Lakers’ confidence grows with another road victory, a 126-99 win over Pelicans
Minutes after the Lakers beat the New Orleans Pelicans, 126-99, one of their youngest players made the kind of statement that might have seemed a little bold one month ago.
“We’re 2-0 on this road trip, 3-0 is what we’re looking for,” Lakers point guard D’Angelo Russell said. “Two-and-one is unacceptable.”
With it, Russell maintained the micro-focus his head coach wants from the team — he mentioned the next opponent. But with it he also highlighted something developing in this young Lakers team. They now have the confidence to expect wins.
On Saturday night at the Smoothie King Center, the Lakers improved their record to 6-4, by dropping the Pelicans to 1-9. It’s the first time since the end of the 2012-13 season the Lakers have been at least two games above .500.
“It’s just a confidence thing, honestly,” Lakers Coach Luke Walton said. “It’s them having faith. Trusting in each other. The pressure builds at the end of the game, teams pick up their defense and it gets a lot more difficult to score. We were letting that get the better of us.
“Recently you can see them staying calm and making the extra pass and trusting that the next guy will make the right play and the next guy will knock down the shot. That’s why you see so many different guys for us make big plays so far.”
Saturday’s win featured many of the things Walton loves to see.
The Lakers shared the ball so well they had 36 assists, more than in any Lakers game since April 8, 2014. Five players hit double figures. Jordan Clarkson led the team with 23 points, Lou Williams had 21 and Russell had 22. In all, the Lakers guards scored 84 of the team’s 126 points, and accounted for all 16 of their three-pointers.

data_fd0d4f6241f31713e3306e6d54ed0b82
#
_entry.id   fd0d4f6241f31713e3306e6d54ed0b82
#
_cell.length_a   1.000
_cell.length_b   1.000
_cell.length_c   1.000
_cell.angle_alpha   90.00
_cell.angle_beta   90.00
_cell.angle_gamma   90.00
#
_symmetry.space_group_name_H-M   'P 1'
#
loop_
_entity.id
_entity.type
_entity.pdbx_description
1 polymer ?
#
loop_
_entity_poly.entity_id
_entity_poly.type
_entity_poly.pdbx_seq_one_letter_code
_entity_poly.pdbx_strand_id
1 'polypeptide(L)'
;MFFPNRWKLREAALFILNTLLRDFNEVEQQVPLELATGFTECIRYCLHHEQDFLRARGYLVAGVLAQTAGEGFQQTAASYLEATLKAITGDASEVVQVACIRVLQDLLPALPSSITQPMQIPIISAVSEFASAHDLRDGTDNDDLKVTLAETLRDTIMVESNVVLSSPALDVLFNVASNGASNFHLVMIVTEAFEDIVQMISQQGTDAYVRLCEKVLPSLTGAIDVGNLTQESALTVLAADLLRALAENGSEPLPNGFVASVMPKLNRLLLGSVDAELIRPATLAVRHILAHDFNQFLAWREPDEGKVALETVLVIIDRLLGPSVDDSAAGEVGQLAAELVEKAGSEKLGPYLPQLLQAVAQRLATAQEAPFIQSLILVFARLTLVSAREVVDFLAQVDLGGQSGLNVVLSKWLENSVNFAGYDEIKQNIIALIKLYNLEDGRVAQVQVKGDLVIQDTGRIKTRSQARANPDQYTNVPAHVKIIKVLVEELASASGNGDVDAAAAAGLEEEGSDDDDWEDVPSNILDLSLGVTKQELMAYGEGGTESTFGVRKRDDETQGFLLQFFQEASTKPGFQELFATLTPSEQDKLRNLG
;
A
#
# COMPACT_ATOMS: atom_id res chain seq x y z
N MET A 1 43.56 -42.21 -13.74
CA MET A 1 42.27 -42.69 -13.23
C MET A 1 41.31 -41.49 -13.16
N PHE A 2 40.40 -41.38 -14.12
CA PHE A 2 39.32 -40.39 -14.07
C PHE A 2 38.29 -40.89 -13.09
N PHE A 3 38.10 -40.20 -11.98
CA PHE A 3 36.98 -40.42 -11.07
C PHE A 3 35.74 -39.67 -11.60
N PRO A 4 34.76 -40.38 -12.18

They fed off the playmaking ability of forward Julius Randle, who finished the game with eight points, eight assists, 11 rebounds and a plus/minus of 17.
“Everybody played a part in it,” Clarkson said. “Julius is doing a great job of getting everybody involved, making plays. He calls so much attention guys gotta turn their heads, and we’re out there moving on the backside getting easy jump shots.”
It also featured something Walton doesn’t love to see.
Again, the Lakers started with less intensity than their coach wants. At halftime Pelicans center Anthony Davis already had 21 points, and New Orleans held a 56-55 lead. Every Lakers starter had a negative plus/minus rating in the first half, while every member of their second unit had a positive rating.
“They did a great job as far as bringing the energy and giving the coaches what they were looking for,” Russell said of the team’s second unit. “That made it easier for us when we got back in going into the second half.”
It helped, too, that the Pelicans lost their only offensive threat for more than five minutes. With 8:12 remaining in the third quarter, Davis injured his back and went into the Pelicans’ locker room.
For the next 4:53, the Lakers buried the Pelicans with a 14-0 run.
From there the Lakers’ killer instinct arose. Even when Davis returned, the Lakers kept pulling away. They led by as many as 29 points before winning by 27.
Walton saw the seeds of the confidence he’s seeing now back when the Lakers played the Atlanta Hawks. That was their first road win of the season, and came against a then-undefeated team. Before the game, the coaches had shown the players a clip of a story in which the Lakers were identified as being part of the soft part of the Hawks’ schedule. The team responded with an upset on the second night of back-to-back games.
Including that game, the Lakers have won five of their last six games. That’s something this team hasn’t done since the end of the 2012-13 season.
“Let people keep not respecting us,” Young said. “Let us fly under the radar and by the end you’ll see some good results.”
If the Lakers keep this up, they’ll need a new motivational technique.
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